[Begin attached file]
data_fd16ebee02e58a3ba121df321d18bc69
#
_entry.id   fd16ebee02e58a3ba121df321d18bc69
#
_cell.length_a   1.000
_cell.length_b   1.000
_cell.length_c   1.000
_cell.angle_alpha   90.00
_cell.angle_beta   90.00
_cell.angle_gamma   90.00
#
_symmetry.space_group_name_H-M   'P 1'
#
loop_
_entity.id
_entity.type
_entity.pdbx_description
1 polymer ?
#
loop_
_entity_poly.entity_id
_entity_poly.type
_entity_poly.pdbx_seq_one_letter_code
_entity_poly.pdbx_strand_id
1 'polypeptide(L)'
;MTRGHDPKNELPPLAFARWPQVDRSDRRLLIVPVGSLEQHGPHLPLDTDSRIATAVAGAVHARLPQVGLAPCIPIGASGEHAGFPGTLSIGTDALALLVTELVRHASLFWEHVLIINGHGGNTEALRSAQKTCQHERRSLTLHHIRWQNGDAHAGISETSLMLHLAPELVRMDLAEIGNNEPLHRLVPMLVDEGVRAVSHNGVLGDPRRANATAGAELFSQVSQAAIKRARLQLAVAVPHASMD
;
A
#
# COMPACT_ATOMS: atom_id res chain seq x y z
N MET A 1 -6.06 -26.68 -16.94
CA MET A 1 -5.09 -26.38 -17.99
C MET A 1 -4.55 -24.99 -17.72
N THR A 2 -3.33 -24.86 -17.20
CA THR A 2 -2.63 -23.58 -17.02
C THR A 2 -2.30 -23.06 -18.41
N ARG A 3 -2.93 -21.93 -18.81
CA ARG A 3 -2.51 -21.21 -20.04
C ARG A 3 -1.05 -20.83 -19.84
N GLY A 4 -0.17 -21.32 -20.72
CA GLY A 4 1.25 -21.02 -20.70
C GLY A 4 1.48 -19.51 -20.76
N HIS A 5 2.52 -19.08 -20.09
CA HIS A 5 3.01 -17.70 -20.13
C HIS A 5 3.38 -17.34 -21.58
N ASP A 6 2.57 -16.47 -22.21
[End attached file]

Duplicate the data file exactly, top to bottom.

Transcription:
data_fd16ebee02e58a3ba121df321d18bc69
#
_entry.id   fd16ebee02e58a3ba121df321d18bc69
#
_cell.length_a   1.000
_cell.length_b   1.000
_cell.length_c   1.000
_cell.angle_alpha   90.00
_cell.angle_beta   90.00
_cell.angle_gamma   90.00
#
_symmetry.space_group_name_H-M   'P 1'
#
loop_
_entity.id
_entity.type
_entity.pdbx_description
1 polymer ?
#
loop_
_entity_poly.entity_id
_entity_poly.type
_entity_poly.pdbx_seq_one_letter_code
_entity_poly.pdbx_strand_id
1 'polypeptide(L)'
;MTRGHDPKNELPPLAFARWPQVDRSDRRLLIVPVGSLEQHGPHLPLDTDSRIATAVAGAVHARLPQVGLAPCIPIGASGEHAGFPGTLSIGTDALALLVTELVRHASLFWEHVLIINGHGGNTEALRSAQKTCQHERRSLTLHHIRWQNGDAHAGISETSLMLHLAPELVRMDLAEIGNNEPLHRLVPMLVDEGVRAVSHNGVLGDPRRANATAGAELFSQVSQAAIKRARLQLAVAVPHASMD
;
A
#
# COMPACT_ATOMS: atom_id res chain seq x y z
N MET A 1 -6.06 -26.68 -16.94
CA MET A 1 -5.09 -26.38 -17.99
C MET A 1 -4.55 -24.99 -17.72
N THR A 2 -3.33 -24.86 -17.20
CA THR A 2 -2.63 -23.58 -17.02
C THR A 2 -2.30 -23.06 -18.41
N ARG A 3 -2.93 -21.93 -18.81
CA ARG A 3 -2.51 -21.21 -20.04
C ARG A 3 -1.05 -20.83 -19.84
N GLY A 4 -0.17 -21.32 -20.72
CA GLY A 4 1.25 -21.02 -20.70
C GLY A 4 1.48 -19.51 -20.76
N HIS A 5 2.52 -19.08 -20.09
CA HIS A 5 3.01 -17.70 -20.13
C HIS A 5 3.38 -17.34 -21.58
N ASP A 6 2.57 -16.47 -22.21